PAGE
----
Not that the curriculum does not have room for improvement. The DA’s numerous oversights and engagements with education stakeholders and teachers have highlighted issues with administration, pacing, content and focus.  

Teachers are buried in mountains of unnecessary administration that reduces preparation time for lessons and teaching time. They are unable to provide struggling learners with extra attention and resources, as they simply do not have the time after completing all their administrative duties.

A 2020 study by Amnesty International found that South African teachers spend an average of 12% less classroom time than their international counterparts on actual teaching and learning — 66% compared to the Organisation for Economic Co-operation and Development (OECD) average of 78%. Teaching time also decreases with class size due to increased time spent on classroom management.  

Struggling learners are also not able to keep up with the curriculum’s demanding pace and heavy content load — factors that also influence the quality of teaching. And with overcrowded classrooms, teachers are simply not able to provide those learners the attention they need to master the content. Learners simply continue to fall further behind.  

While the multiple school-based assessments might aid in identifying struggling learners, they also exacerbate the problem by increasing teachers’ administrative workload and thereby stealing valuable teaching time.  

Foundation phase teachers need to be equipped and supported to provide all learners with the necessary numeracy and literacy skills without which they do not have a hope of reasonable success in the subsequent phases.  

The curriculum needs to be refocused to cultivate entrepreneurship, creativity and independent thinking. Learners need those critical skills to create economic opportunities no matter the economic climate or age in which they find themselves. If we want our learners to thrive, we cannot continue to rely on an outdated curriculum that fails to address historical inequalities and must instead prepare learners to create their own prosperity.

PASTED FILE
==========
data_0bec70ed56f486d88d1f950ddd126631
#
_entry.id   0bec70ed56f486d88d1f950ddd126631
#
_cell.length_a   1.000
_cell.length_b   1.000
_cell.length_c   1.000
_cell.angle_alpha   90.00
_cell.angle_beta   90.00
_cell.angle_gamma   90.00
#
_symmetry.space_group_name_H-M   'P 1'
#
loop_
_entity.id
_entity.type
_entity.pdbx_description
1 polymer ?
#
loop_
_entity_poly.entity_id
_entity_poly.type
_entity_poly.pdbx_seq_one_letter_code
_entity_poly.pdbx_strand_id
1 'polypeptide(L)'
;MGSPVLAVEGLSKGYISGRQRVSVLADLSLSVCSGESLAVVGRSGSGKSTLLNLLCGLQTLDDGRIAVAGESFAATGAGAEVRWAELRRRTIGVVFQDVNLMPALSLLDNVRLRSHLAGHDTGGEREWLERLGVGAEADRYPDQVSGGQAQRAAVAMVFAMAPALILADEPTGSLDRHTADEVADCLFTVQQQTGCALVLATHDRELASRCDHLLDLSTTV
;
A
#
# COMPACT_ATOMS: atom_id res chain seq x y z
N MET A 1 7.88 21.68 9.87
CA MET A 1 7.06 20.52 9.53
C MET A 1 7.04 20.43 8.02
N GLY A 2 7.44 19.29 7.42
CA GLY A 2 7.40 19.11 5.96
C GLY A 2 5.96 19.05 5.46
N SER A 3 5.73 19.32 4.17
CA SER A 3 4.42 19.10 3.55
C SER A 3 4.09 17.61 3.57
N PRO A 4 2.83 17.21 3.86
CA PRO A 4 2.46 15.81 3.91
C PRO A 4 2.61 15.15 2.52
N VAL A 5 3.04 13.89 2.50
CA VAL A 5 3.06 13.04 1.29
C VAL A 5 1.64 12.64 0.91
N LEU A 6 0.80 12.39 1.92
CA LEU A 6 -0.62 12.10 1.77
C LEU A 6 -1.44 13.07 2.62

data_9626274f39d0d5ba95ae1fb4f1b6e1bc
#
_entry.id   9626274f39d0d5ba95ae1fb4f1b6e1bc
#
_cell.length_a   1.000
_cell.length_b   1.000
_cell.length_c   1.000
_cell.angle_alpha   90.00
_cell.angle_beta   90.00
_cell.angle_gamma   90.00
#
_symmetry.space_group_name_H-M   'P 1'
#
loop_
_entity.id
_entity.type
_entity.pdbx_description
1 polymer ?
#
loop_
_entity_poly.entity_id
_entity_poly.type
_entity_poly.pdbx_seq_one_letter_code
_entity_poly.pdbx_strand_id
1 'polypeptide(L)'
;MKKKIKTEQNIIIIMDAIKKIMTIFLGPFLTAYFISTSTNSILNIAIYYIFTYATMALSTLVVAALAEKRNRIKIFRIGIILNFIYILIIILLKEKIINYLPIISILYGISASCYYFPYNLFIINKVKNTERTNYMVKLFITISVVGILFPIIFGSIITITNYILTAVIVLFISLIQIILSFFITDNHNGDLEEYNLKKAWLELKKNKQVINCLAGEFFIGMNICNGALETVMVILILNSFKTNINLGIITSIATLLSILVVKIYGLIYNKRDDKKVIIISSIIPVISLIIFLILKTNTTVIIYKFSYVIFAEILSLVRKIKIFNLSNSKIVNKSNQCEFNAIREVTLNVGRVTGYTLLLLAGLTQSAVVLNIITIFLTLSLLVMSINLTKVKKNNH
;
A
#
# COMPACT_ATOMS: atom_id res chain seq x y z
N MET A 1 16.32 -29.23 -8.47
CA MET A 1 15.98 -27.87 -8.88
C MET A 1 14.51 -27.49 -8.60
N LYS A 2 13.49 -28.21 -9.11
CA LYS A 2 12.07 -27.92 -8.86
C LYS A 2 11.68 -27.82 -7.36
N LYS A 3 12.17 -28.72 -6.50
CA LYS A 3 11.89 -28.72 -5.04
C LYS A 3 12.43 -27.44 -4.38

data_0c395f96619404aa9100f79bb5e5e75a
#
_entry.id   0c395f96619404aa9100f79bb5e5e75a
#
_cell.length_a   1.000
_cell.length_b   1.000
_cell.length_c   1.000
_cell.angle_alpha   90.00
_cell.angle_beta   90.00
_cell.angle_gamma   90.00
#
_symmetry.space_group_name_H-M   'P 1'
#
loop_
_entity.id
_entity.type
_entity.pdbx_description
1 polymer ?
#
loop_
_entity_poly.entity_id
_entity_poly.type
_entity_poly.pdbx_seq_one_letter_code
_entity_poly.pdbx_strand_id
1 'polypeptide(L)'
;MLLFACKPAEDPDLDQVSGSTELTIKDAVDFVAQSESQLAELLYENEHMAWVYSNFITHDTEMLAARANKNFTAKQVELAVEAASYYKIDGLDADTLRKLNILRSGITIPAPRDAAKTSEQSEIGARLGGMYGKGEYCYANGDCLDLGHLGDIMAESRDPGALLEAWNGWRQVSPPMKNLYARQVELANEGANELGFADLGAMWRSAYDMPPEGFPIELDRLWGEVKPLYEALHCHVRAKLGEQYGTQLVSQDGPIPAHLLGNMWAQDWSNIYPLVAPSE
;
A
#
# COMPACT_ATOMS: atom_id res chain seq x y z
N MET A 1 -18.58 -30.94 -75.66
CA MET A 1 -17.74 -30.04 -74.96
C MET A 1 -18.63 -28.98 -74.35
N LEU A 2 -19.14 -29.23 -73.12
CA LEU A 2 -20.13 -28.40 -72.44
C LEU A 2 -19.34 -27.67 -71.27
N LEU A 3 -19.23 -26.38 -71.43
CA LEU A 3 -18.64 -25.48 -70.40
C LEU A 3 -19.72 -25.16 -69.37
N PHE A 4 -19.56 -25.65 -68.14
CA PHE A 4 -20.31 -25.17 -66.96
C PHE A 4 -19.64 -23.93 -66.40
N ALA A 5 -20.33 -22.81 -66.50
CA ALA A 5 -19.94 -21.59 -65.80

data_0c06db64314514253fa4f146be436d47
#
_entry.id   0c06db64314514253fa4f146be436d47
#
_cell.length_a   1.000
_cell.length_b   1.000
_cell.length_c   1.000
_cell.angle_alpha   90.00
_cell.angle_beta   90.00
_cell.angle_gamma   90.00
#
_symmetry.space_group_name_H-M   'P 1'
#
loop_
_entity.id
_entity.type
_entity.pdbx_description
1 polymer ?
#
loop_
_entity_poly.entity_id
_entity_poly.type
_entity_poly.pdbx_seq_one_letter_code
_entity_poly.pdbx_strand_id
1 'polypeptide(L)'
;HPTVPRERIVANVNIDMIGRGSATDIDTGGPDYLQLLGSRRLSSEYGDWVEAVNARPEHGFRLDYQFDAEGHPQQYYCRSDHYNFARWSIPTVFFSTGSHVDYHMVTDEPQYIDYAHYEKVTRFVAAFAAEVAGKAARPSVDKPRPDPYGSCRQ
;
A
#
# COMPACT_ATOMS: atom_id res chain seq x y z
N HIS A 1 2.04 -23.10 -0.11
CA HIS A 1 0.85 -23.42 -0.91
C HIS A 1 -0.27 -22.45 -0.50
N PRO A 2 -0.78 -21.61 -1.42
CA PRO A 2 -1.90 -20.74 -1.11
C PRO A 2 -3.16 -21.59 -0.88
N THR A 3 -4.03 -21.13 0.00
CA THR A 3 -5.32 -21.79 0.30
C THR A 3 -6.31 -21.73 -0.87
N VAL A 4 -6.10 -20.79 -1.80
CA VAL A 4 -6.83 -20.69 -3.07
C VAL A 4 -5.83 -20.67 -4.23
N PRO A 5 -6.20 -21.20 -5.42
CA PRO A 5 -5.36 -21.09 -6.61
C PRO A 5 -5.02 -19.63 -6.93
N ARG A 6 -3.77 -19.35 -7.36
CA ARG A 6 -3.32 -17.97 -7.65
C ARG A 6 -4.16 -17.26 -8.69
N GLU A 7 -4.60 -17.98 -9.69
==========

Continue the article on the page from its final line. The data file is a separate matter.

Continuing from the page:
In light of these serious concerns, we should ask whether learners truly benefit from the 12 years (or more) they spend in South African classrooms and if the NSC is worth it.

The current curriculum fails to instil in learners the knowledge skills necessary for the harsh realities of our economic climate, as much as the matric examination fails to measure learners’ potential to succeed.

Maybe it is time we reconsidered alternative assessment and teaching methods that will allow all learners the chance of success they deserve. DM

Baxolile Nodada MP is the DA’s Shadow Minister for Basic Education and the party’s Constituency Leader in Alfred Nzo District.


Comments - Please in order to comment.

  • Rod H MacLeod says:

    So, to achieve a Bachelor’s Degree Pass, matriculants must obtain at least 40% for their home language, 50% for four other high credit subjects, and 30% for two other subjects. That means, to get into varsity or tech icon, you only need a 43% minimum average for matric.

    To achieve a National Senior Certificate Pass, they must pass 3 subjects with 40%, 2 subjects with 30%, and are allowed to fail 1 subject, but with a minimum of 20%. To get your matric, you only need an average of 33,3%.

    Now, maybe I’m thick, but if you’re only getting a 54% success rate at these levels, that means 46% of students are unable to get across even these low barriers. And you’re saying “The curriculum needs to be refocused to cultivate entrepreneurship, creativity and independent thinking.”? Are you serious?

    • Cunningham Ngcukana says:

      This is not true. We have children who have gone through the current system ant the pass mark is not 40% but 50 plus 1 percent to enter university and you must meet the university requirements of various departments and faculties to be accepted. The hogwash of this fellow does not hold water. What he is basically saying is that out universities have students who do not meet the requirements of university entry. He is insulting our universities and telling us that they require low academic requirements which is nothing but blatant lies.
      The Senates of universities that sets that academic requirements , standards and university academic programmes are insulted by an academic plumber. Adam Habib would allow inferior education at Wits is what this plumber says which is complete hogwash.
      Dr SK Matseke when one went to engage him regarding the fund Barloworld had set up to improve the quality of teachers once said to me that there are people who go around calling themselves educationists who need education themselves and Nodada is one such person. We can help him on the question of education a lot if he can look at the curriculum.

      • Rod H MacLeod says: